Living with Hate in American Politics and Religion

How Popular Culture Can Defuse Intractable Differences

Jeffrey Israel. Foreword by Martha C. Nussbaum.

Columbia University Press

Living with Hate in American Politics and Religion

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Pub Date: April 2019

ISBN: 9780231190169

392 Pages

Format: Hardcover

List Price: $65.00£50.00

Pub Date: April 2019

ISBN: 9780231548755

392 Pages

Format: E-book

List Price: $64.99£50.00

Living with Hate in American Politics and Religion

How Popular Culture Can Defuse Intractable Differences

Jeffrey Israel. Foreword by Martha C. Nussbaum.

Columbia University Press

In the United States, people are deeply divided along lines of race, class, political party, gender, sexuality, and religion. Many believe that historical grievances must eventually be left behind in the interest of progress toward a more just and unified society. But too much in American history is unforgivable and cannot be forgotten. How then can we imagine a way to live together that does not expect people to let go of their entrenched resentments?

Living with Hate in American Politics and Religion offers an innovative argument for the power of playfulness in popular culture to make our capacity for coexistence imaginable. Jeffrey Israel explores how people from different backgrounds can pursue justice together, even as they play with their divisive grudges, prejudices, and desires in their cultural lives. Israel calls on us to distinguish between what belongs in a raucous “domain of play” and what belongs in the domain of the political. He builds on the thought of John Rawls and Martha Nussbaum to defend the liberal tradition against challenges posed by Frantz Fanon from the left and Leo Strauss from the right. In provocative readings of Lenny Bruce’s stand-up comedy, Philip Roth’s Portnoy’s Complaint, and Norman Lear’s All in the Family, Israel argues that postwar Jewish American popular culture offers potent and fruitful examples of playing with fraught emotions. Living with Hate in American Politics and Religion is a powerful vision of what it means to live with others without forgiving or forgetting.
How can a more perfect American union be attained given our legacy of historical group injustices and corresponding enduring group antagonisms? In this brilliantly original synthesis of insights from political philosophy, moral psychology, and Jewish American humor, Jeffrey Israel argues that through 'play'—not a facile (and unachievable) national Kumbaya reconciliation, but a reenacting of grudges in a bracketed psychological space backgrounding the political—we can at least come to live with each other in a way that recognizes our common vulnerable humanity. Charles W. Mills, author of Black Rights/White Wrongs: The Critique of Racial Liberalism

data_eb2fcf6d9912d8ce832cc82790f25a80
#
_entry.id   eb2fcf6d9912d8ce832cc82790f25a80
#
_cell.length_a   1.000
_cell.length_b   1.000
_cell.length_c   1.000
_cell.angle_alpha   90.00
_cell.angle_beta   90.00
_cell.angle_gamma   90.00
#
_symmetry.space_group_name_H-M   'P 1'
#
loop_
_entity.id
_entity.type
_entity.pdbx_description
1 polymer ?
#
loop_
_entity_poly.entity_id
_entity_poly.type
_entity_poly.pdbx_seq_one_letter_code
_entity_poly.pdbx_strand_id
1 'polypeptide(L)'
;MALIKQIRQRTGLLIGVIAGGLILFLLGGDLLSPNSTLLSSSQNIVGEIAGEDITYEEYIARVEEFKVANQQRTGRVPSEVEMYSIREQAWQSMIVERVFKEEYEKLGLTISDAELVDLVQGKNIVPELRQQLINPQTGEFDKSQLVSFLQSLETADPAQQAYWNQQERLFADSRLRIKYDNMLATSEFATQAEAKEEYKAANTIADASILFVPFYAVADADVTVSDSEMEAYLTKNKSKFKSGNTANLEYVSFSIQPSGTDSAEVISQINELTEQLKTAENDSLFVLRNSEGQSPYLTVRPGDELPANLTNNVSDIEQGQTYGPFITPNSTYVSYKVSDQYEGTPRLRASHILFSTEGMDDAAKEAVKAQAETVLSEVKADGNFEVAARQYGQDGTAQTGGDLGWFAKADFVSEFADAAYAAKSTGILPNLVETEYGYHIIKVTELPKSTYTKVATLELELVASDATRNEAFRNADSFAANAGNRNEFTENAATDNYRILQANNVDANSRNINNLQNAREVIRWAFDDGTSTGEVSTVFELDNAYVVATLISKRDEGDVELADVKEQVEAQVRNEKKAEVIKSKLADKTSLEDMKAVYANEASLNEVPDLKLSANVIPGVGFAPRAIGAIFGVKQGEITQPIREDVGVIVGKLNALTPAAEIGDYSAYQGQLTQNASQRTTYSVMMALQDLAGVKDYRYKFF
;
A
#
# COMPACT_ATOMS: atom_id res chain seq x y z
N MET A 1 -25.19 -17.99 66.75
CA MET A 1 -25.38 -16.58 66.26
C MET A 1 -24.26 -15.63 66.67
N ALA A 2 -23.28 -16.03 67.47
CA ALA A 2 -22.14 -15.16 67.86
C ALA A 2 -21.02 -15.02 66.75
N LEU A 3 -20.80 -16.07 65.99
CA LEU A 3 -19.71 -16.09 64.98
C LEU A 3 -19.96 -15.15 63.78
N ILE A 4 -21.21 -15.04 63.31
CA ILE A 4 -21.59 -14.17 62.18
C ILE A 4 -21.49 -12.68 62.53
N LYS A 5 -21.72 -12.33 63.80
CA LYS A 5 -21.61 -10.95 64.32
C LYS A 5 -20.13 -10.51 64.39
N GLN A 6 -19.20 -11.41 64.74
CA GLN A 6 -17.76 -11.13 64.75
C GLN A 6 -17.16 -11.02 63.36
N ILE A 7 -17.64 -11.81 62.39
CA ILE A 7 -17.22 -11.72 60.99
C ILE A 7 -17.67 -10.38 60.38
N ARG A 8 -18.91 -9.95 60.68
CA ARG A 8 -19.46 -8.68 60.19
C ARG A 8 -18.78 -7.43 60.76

In the post-World War II era, Jews, many of them the children of immigrants, moved into a prominent place in the production of the nation's popular culture and sought to make sense of their relationship with the many other kinds of Americans with whom they shared their society. Drawing on a deep and nuanced understanding of this history, Jeffrey Israel makes a compelling case for the importance of play in allowing Americans to live together. Hasia Diner, author of We Remember with Reverence and Love: American Jews and the Myth of Silence after the Holocaust, 1945–1962
Jeffrey Israel has written an amazing book. He wants us to love America in a distinctly political register that ties our individual flourishing to the flourishing of every compatriot. Political love is essential to realizing the promise of justice. But he knows that political love must live alongside historically rooted animosities that deeply divide us. Israel squares this apparent circle with play. In play, we give full-throated voice to our animosities: we engage them, with no thought of transcending them. Seems too good to be true? Start with the beautiful chapter on Lenny Bruce, and then go for a great ride. Joshua Cohen, author of The Arc of the Moral Universe and Other Essays
Reality might fall short of the ideal, but Jeffrey Israel does not. Living with Hate in American Politics and Religion is so wonderfully fluid that it feels as though Israel is reading a scholarly bedtime story. Martin Kavka, author of Jewish Messianism and the History of Philosophy
Foreword, by Martha C. Nussbaum
Acknowledgments
Introduction: Loving and Hating America Since the 1990s
1. Jewishness, Race, and Political Emotions
2. The Fact of Fraught Societies I: The Problem of Remainders
3. The Fact of Fraught Societies II: The Problem of Reproduction and the Missing Link Problem
4. The Capability of Play
5. Playing in Fraught Societies
6. Lenny Bruce and the Intimacy of Play
7. Philip Roth Tells the Greatest Jewish Joke Ever Told
8. All in the Family in the Moral History of America
Epilogue: Losing Our “Religion” in the Domain of Play
Notes
Index

About the Author

Jeffrey Israel is an associate professor in the Department of Religion and the Jewish Studies Program at Williams College.

Martha C. Nussbaum is Ernst Freund Distinguished Service Professor of Law and Ethics at the University of Chicago. She is the author of many books, most recently The Monarchy of Fear: A Philosopher Looks at Our Political Crisis (2018), and the winner of the 2018 Berggruen Prize for Philosophy and Culture.